ANCHORAGE - The deadline for government lawyers to file broad new damage claims against Exxon Mobil in the Prince William Sound oil spill is fast approaching.
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On March 24, 1989, the Exxon Valdez oil tanker crashed into a reef and spilled 11 million gallons of crude oil, the worst spill in the nation's history.
In the civil settlement, Exxon paid $900 million over a 10-year period ending in 2001. A "reopener" provision created a window from 2002 to 2006 in which the state and federal governments could claim up to an additional $100 million.
To claim the money, the governments would have to prove that a population, habitat or species had suffered loss or decline in the area of the spill, and that loss can be linked to the spill. Plus, the state and federal governments would have to prove the loss was not known or anticipated when the settlement was signed.
That reopener provision in the settlement expires Sept. 1. The state and federal governments must file a claim 90 days before that date.
Alaska Sens. Ted Stevens and Lisa Murkowski, both Republicans, tried this month to cut the process short by asking Exxon Mobil to voluntarily commit $100 million more to restoring the Sound, but the Texas-based company turned them down.
Exxon said it will follow the legal language in the original settlement, which requires them to pay only if a court agrees the damage was unexpected and the restoration projects narrowly defined.
Exxon Mobil said there are no grounds for claiming additional money.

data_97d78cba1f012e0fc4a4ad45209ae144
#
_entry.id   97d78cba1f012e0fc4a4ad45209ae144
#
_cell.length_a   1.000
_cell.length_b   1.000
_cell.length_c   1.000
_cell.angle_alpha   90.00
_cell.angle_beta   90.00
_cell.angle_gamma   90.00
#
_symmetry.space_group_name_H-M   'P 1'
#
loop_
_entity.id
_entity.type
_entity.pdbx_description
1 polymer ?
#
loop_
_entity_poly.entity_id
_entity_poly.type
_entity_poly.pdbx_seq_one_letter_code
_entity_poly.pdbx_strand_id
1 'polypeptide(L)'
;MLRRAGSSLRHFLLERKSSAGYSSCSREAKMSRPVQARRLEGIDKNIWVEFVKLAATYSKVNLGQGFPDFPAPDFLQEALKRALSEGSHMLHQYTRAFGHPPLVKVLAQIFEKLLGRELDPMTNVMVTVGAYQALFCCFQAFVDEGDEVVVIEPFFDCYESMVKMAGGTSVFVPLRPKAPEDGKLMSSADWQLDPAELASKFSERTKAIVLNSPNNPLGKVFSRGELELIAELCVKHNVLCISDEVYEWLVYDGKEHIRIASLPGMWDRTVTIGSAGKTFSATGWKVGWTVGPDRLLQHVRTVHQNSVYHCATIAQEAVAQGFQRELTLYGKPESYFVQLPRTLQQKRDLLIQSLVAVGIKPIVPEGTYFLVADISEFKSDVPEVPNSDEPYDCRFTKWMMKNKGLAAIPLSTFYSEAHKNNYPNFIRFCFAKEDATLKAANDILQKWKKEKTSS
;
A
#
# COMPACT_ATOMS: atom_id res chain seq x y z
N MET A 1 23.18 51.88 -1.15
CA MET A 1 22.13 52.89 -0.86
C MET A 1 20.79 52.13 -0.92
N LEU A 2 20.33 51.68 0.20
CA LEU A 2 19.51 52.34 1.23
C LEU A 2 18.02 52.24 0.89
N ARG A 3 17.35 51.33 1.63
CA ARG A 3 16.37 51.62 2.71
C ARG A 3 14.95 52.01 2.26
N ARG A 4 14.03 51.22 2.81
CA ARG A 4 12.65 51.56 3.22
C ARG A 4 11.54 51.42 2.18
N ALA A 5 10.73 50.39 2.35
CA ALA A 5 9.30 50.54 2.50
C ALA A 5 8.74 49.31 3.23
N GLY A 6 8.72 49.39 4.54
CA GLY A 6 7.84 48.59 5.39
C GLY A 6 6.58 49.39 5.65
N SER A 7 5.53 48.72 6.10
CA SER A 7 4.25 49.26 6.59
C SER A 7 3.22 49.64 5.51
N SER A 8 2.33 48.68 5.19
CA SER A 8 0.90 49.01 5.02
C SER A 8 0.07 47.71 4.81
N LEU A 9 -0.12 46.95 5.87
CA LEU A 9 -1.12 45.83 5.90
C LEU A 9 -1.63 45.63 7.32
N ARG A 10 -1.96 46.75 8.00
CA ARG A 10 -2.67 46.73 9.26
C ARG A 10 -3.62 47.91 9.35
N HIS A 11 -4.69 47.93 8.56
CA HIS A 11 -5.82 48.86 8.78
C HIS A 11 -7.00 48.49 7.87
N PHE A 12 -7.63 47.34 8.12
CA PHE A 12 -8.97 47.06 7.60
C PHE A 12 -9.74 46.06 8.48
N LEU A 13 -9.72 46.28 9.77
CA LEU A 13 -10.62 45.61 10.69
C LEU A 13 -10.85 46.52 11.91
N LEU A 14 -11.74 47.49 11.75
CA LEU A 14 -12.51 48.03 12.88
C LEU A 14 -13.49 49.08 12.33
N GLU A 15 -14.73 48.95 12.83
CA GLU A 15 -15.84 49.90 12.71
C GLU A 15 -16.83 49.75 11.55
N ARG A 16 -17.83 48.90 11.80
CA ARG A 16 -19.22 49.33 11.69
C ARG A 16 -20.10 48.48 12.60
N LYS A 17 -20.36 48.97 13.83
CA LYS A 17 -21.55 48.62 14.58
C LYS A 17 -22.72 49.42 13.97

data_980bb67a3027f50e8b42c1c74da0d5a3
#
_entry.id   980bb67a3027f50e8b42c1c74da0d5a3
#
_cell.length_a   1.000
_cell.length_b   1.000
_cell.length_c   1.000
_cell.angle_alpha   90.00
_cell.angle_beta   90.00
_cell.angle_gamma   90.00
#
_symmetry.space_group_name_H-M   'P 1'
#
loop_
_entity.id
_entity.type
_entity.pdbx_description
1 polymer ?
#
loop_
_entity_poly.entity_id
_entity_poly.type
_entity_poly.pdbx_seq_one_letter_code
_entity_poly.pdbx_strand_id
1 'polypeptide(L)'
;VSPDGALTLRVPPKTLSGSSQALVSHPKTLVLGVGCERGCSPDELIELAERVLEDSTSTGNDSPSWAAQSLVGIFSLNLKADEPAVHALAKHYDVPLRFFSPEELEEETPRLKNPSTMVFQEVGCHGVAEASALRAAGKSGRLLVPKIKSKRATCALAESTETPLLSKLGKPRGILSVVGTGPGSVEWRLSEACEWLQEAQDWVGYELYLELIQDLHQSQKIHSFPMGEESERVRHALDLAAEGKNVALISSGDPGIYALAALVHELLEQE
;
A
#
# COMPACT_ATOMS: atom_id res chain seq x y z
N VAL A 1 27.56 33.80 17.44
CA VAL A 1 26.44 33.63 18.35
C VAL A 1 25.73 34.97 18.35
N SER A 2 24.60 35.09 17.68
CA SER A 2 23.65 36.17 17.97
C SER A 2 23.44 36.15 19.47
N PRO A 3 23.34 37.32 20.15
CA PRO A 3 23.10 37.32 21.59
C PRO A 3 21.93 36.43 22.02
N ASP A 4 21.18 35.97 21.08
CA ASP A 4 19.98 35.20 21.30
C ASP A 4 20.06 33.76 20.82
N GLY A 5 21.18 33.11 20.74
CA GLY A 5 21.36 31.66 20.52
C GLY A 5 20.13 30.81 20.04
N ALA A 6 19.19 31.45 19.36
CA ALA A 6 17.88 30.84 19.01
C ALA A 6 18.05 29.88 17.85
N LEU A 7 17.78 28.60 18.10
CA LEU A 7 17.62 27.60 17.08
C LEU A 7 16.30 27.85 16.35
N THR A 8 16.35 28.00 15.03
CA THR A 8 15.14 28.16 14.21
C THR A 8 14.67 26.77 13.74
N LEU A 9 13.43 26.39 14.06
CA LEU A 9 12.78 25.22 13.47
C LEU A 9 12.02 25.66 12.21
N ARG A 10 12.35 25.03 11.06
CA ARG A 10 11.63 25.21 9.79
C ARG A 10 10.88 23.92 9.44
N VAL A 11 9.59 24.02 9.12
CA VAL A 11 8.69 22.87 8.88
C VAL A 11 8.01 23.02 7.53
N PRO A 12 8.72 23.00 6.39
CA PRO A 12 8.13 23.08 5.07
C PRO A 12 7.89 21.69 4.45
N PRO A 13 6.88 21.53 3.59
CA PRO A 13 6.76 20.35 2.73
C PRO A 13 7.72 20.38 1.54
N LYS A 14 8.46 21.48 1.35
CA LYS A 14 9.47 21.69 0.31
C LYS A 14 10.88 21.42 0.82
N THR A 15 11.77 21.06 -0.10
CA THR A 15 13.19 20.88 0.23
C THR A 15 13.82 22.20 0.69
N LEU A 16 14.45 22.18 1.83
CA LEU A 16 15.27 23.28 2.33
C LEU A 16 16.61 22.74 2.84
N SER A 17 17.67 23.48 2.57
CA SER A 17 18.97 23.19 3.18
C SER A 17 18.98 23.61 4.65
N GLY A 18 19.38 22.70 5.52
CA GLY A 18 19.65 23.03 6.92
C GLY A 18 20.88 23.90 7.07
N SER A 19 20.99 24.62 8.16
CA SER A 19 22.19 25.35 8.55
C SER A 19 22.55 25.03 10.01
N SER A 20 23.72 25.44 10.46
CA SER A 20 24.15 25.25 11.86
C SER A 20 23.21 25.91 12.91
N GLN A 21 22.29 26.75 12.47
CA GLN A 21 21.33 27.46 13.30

"Is that oil causing any long-term impacts? Our studies would say no," said Exxon Mobil Corp. spokesman Mark Boudreaux.
But a federal study published this month said the buried oil could be contributing to the slow recovery of sea otters, sea ducks and other species using the intertidal area.
The draft study, prepared for the Exxon Valdez Oil Spill Trustee Council, also pointed to lingering concerns about a handful of species, from killer whales to clams. Most of them seem to be recovering slowly, the study said, and influences other than lingering oil could be affecting their numbers.
Gov. Frank Murkowski urged the governments last week to make a claim. The Anchorage Assembly passed a resolution Tuesday calling for governments to claim the entire $100 million. The state Legislature also passed a resolution calling for further claims, as did municipal governments from communities affected by the spill.
Federal and state lawyers are remaining tight-lipped about their intentions.
Environmental groups worry the governments do not plan to pursue the claims.
Trustees for Alaska attorney Justin Massey expressed that concern in a May 23 letter to state and federal attorney generals from eight environmental groups.
"If accurate, this suggests a lack of diligence that threatens to fall short of your responsibility to restore the natural resources damaged by the spill," the letter said.